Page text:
After the end of the Second World War, the co-operation between the Allies who had defeated Germany, broke down.
The country was then divided into four different occupation zones.
In the East, roughly a third of the country came under Russian control, and the remaining two-thirds in the West were split between American, British and French control.
What became known as the Cold War lasted from 1947 to 1991, a period when tensions between East and West ran high. People on both sides of the Iron curtain lived in constant fear of a full-blown nuclear war.
The German capital Berlin was also split into East and West.
In 1961 the Communist-controlled East erected the heavily-guarded Berlin Wall, dividing families and communities.
Mutual distrust and the constant fear of nuclear war led to paranoia and suspicion.
On 16 September 1946, with Germany broken into four, the Robertson-Malinin Agreement came into effect to allow the free movement of military representatives from all four nations across the border.
From this, the four military liaison missions were created: the American USMLM, the French FMLM, the Soviet SOXMIS and the British BRIXMIS.
The missions started out as a communications channel between East and West.
BRIXMIS were allocated 31 passes allowing 31 members to cross the border into East Germany. They had to wear uniform and drive marked vehicles.
The American sister mission USMLM had just 14 members, but the two units operated in similar clandestine ways.
In return, the Soviet troops were granted equal access to West Germany with their mission SOXMIS.
Both sides took the opportunity to exploit this access.
The Brits used it to spy on the Soviet military arsenal; taking photographs and video recordings which were passed back to the intelligence community.
The hope was to identify the location of East German missile silos used to house nuclear arms.
Members of the unit operated in three-men teams and didn’t carry a single weapon between them.
But as they entered the East, the constant fear of their vehicles being rammed or "turned over" by Soviet forces was always high.
There was no safe place to hide secret information once they crossed the border.
The men of BRIXMIS never took with them any information about their targets, or about the mission itself.
Even the maps that they carried around, explained Dave Butler, who served in BRIXMIS between 1986-89, had minimal information on them.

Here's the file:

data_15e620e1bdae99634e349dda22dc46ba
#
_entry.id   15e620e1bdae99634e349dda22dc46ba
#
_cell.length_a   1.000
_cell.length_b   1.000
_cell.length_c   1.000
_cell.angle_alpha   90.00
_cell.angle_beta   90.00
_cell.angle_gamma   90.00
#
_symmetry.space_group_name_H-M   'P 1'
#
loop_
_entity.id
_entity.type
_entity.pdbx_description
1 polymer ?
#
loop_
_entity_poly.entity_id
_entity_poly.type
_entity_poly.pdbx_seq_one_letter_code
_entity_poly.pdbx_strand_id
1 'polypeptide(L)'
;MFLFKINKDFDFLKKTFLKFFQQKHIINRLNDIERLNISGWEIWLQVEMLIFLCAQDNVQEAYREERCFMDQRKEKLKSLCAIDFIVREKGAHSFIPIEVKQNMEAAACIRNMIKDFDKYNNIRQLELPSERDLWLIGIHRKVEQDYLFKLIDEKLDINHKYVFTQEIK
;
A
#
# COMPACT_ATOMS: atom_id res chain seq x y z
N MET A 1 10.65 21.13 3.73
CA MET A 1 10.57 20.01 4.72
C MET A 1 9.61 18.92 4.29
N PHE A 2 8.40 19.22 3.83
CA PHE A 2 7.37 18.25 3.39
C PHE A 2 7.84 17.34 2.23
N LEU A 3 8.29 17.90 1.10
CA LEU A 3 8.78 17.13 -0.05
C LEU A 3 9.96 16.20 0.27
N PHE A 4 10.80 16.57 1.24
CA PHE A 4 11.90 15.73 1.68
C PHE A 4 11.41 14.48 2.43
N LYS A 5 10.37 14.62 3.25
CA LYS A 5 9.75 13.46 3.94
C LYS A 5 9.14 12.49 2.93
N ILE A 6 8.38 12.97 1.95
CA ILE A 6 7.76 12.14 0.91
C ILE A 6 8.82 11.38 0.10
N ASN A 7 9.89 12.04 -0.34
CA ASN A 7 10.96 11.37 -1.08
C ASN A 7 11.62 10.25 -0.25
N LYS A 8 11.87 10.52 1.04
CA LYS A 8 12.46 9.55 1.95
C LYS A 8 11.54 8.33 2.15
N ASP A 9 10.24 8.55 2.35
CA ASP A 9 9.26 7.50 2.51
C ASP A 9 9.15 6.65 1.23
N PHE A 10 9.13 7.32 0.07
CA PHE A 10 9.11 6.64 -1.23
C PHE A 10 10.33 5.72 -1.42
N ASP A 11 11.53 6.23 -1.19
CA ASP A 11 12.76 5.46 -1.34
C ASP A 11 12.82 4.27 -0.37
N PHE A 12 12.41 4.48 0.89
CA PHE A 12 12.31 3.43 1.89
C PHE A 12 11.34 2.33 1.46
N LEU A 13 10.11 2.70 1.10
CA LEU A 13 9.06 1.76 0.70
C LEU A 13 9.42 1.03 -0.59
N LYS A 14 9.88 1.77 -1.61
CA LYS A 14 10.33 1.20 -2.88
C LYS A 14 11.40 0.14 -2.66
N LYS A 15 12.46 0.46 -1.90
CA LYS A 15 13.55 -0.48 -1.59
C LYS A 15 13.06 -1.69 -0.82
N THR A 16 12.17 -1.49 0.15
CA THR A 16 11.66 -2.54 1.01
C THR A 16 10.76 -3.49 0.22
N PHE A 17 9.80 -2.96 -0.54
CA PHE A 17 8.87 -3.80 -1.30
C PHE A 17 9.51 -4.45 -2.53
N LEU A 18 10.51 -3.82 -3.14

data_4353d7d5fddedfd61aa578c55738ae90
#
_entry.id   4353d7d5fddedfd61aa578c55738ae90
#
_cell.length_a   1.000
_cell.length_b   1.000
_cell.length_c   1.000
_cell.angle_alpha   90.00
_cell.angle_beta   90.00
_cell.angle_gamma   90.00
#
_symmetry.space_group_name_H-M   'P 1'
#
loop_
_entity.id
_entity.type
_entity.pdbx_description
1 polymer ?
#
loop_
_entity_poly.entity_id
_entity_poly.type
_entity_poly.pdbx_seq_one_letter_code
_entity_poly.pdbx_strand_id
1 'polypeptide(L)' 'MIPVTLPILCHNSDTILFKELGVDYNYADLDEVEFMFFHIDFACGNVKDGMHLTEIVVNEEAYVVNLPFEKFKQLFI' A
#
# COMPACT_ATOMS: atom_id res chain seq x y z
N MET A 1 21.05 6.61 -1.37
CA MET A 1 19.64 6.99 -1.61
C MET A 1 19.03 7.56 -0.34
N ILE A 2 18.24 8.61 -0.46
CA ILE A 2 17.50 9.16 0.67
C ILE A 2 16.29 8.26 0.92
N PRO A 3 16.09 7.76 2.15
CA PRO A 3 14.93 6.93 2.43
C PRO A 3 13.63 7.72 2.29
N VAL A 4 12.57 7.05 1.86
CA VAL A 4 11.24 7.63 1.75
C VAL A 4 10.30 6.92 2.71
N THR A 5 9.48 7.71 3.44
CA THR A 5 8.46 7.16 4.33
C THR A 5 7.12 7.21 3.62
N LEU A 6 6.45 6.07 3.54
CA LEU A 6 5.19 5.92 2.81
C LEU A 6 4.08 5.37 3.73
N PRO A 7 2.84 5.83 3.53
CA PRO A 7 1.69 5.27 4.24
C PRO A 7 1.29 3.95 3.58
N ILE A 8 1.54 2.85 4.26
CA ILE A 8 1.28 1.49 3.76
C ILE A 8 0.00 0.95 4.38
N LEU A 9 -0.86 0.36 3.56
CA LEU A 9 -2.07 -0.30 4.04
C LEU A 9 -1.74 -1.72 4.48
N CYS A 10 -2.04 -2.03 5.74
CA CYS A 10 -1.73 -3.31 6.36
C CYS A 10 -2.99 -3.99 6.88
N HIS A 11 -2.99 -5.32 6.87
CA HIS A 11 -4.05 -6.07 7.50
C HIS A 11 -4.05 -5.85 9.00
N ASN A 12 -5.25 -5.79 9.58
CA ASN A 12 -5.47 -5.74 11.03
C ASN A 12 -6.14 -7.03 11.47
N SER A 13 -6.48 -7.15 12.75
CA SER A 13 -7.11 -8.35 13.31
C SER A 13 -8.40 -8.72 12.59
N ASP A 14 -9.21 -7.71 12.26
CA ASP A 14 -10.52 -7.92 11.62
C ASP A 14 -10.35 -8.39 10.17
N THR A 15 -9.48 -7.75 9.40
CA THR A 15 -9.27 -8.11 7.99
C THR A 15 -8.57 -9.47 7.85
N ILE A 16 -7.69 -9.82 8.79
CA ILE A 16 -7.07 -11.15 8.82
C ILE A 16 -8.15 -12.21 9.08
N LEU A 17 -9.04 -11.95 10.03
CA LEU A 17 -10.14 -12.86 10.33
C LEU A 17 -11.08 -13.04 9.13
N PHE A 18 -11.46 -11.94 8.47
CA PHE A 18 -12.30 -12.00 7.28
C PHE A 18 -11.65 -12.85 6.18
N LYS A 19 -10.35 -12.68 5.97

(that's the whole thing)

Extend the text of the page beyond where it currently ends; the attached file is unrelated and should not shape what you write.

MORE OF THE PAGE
They showed just two symbols, a “Z” which indicated a good place to sleep and an ice cream cone for the nearest ice-cream shop to cool down.
But when the Russian’s got hold of this they thought the cones were actually pin points for nuclear detonation sites.
BRIXMIS were based in a grand-looking manor house in Potsdam, just East of Berlin.
The East German secret police (Stasi) paid the housekeeping staff to spy on the BRIXMIS men who lived there.
The Stasi also positioned a long-range microphone on the far side of the lake to try and pick up the conversations in the gardens.
Teams would set off from the BRIXMIS mission house to target Soviet troops. This would often happen in the middle of the night.
They would single out rubbish dumps, tank ranges and exercise areas. The aim always the same: acquire as much intelligence as possible about the Soviet units stationed in East Germany.
BRIXMIS tours were out on the ground for days at a time, claiming they spent more time under canvas than any other unit in the British Army.
Before they bedded down for the night, they would need to conduct anti-surveillance, or "de-narking" to get rid of any enemy tails.
The teams would sleep fully clothed so they could be ready to go immediately if disturbed.
Dave Butler, BRIXMIS NCO
In the late 1980s Dave Butler served in BRIXMIS as a Tour Non-commissioned Officer (NCO), working with a Tour Officer and a driver as part of a close-knit three-men team.
Just 30 years ago, Germany was a different place, "a microcosm of the wider Cold War in Europe", said Dave.
"The idea of British troops entering East Germany was unthinkable except for the soldiers, sailors and airmen who served in BRIXMIS," he added.
It was in the former Soviet Lieberose Tank Range where he made one of his most important finds of his career in BRIXMIS.
Thirty years after his last mission in East Germany with BRIXMIS, he recalled how different the tank range looked.
"None of these trees were here. Thirty-three years ago this was a tank range," he said adding that for 4km there would be nothing in sight except tanks coming and going.